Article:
The repercussions of the pandemic have catalyzed a paradigm shift in the U.S. drugstore industry, mainly characterized by consolidation trends. As we progress beyond this global crisis, traditional retail has faced challenges regaining traction, particularly in comparison with more robust sectors. Amid this scenario, drugstores have emerged as epicenters for evolutionary shifts and potential mergers.
CVS has recently stepped up its strategic initiatives by actively seeking partnerships, pursuing growth, and implementing a consolidation plan. As a result of a policy adjustment initiated in 2021, hundreds of CVS branches are set for closure as part of the company's cost-cutting measures to pre-empt potential losses.
In late 2021, the organization confirmed that it was assessing changes in population dynamics, consumer purchasing trends, and projected health requirements to assure the optimal placement of its stores for both customers and corporate viability.
CVS plans to lessen store saturation in certain areas as part of these efforts, leading to the shuttering of roughly 300 stores annually over the next three years. This strategic decision came as CVS aimed to allocate resources better and adjust to changing customer behaviors. The company anticipates that this course of action will close nearly 900 locations by the end of 2024.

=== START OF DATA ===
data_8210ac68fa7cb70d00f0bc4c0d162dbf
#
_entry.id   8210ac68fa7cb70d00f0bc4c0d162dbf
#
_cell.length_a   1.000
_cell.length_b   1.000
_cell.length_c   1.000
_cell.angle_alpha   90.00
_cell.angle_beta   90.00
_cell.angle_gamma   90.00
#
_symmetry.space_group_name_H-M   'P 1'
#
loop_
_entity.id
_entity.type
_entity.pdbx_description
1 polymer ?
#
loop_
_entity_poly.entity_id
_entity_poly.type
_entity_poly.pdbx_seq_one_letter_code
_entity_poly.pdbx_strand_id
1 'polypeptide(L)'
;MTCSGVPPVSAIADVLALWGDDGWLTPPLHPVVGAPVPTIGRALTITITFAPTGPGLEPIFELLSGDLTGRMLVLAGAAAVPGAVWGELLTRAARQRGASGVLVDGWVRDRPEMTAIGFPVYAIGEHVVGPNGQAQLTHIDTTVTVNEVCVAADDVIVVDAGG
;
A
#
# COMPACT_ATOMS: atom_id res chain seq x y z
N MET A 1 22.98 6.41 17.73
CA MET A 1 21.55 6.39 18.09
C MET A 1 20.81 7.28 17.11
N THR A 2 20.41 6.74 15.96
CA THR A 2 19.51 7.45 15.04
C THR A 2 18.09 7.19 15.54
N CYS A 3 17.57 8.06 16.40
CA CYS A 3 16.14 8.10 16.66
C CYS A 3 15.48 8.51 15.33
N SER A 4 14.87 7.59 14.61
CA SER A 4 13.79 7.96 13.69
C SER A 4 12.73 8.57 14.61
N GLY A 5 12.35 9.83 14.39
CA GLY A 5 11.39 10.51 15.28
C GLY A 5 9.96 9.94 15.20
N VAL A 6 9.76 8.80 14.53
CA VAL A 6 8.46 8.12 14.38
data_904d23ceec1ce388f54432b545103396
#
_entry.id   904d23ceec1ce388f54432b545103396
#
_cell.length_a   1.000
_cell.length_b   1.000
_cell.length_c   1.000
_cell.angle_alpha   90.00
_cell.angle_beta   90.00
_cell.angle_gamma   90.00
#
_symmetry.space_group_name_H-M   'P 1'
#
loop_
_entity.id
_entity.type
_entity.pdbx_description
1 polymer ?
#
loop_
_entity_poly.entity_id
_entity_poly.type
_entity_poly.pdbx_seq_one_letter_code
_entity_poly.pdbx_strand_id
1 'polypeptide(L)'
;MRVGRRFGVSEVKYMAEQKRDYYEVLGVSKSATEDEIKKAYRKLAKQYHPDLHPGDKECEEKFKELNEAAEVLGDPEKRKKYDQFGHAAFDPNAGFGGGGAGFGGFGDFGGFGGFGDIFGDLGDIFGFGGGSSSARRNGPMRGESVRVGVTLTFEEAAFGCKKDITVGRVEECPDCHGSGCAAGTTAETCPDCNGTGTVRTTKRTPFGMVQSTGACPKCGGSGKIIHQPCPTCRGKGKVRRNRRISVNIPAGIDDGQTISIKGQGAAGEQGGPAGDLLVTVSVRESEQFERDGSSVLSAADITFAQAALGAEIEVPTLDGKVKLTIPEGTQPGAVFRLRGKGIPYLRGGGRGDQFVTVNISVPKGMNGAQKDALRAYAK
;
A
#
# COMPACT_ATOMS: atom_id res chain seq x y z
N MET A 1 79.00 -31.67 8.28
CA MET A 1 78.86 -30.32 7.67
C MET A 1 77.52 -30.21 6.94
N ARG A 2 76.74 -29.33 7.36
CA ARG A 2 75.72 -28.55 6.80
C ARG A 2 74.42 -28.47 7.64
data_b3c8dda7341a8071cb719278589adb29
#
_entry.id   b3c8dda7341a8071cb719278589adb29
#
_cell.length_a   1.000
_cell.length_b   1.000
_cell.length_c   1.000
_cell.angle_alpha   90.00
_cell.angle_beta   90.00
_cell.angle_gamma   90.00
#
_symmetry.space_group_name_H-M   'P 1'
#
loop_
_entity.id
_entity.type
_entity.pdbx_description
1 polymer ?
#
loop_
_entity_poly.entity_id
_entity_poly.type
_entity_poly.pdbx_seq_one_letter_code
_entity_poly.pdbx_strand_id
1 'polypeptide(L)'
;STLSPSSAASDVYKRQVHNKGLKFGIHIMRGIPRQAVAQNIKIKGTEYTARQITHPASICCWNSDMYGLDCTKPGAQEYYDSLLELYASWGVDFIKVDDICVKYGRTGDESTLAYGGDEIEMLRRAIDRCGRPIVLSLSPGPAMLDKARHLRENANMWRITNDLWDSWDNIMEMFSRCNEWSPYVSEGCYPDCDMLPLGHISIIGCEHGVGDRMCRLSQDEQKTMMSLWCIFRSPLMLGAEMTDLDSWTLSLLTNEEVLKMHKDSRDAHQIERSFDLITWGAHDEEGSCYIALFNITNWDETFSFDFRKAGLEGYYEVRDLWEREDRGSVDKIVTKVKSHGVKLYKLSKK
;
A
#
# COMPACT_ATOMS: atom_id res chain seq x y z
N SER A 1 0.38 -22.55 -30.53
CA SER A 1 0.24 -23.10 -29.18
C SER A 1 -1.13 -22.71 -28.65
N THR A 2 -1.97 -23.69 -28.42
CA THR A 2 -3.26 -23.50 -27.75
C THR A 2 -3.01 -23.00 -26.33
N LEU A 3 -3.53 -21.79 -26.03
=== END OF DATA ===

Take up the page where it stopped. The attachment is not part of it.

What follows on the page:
CVS’ total revenues increased 10.3% year-over-year to $88.92 billion in the fiscal second quarter that ended June 30, 2023, with product revenue rising 6.6% year-over-year to $60.54 billion. The company reported an adjusted operating income of $4.48 billion. Moreover, its adjusted EPS amounted to $2.21.
CVS’ forward EV/EBITDA of 7.92x is 36.8% lower than the 12.54x industry average. Its forward EV/EBIT and Price/Sales multiple of 8.99 and 0.26 are 44.1% and 93.3% lower than the industry averages of 16.07 and 3.86, respectively.
CVS’ revenue grew at CAGRs of 8.7% and 12.6% over the past three and five years, respectively. In addition, its total assets grew at 2% and 13.4% CAGRs over the past three and five years, respectively.
CVS’ trailing-12-month EBITDA and EBIT margin of 5.42% and 4.17% are 3.4% and 896.2% higher than the 5.25% and 0.42% industry averages. Moreover, its trailing-12-month levered FCF margin of 5.33% is significantly higher than the industry average of 0.26%.
Growing Institutional Ownership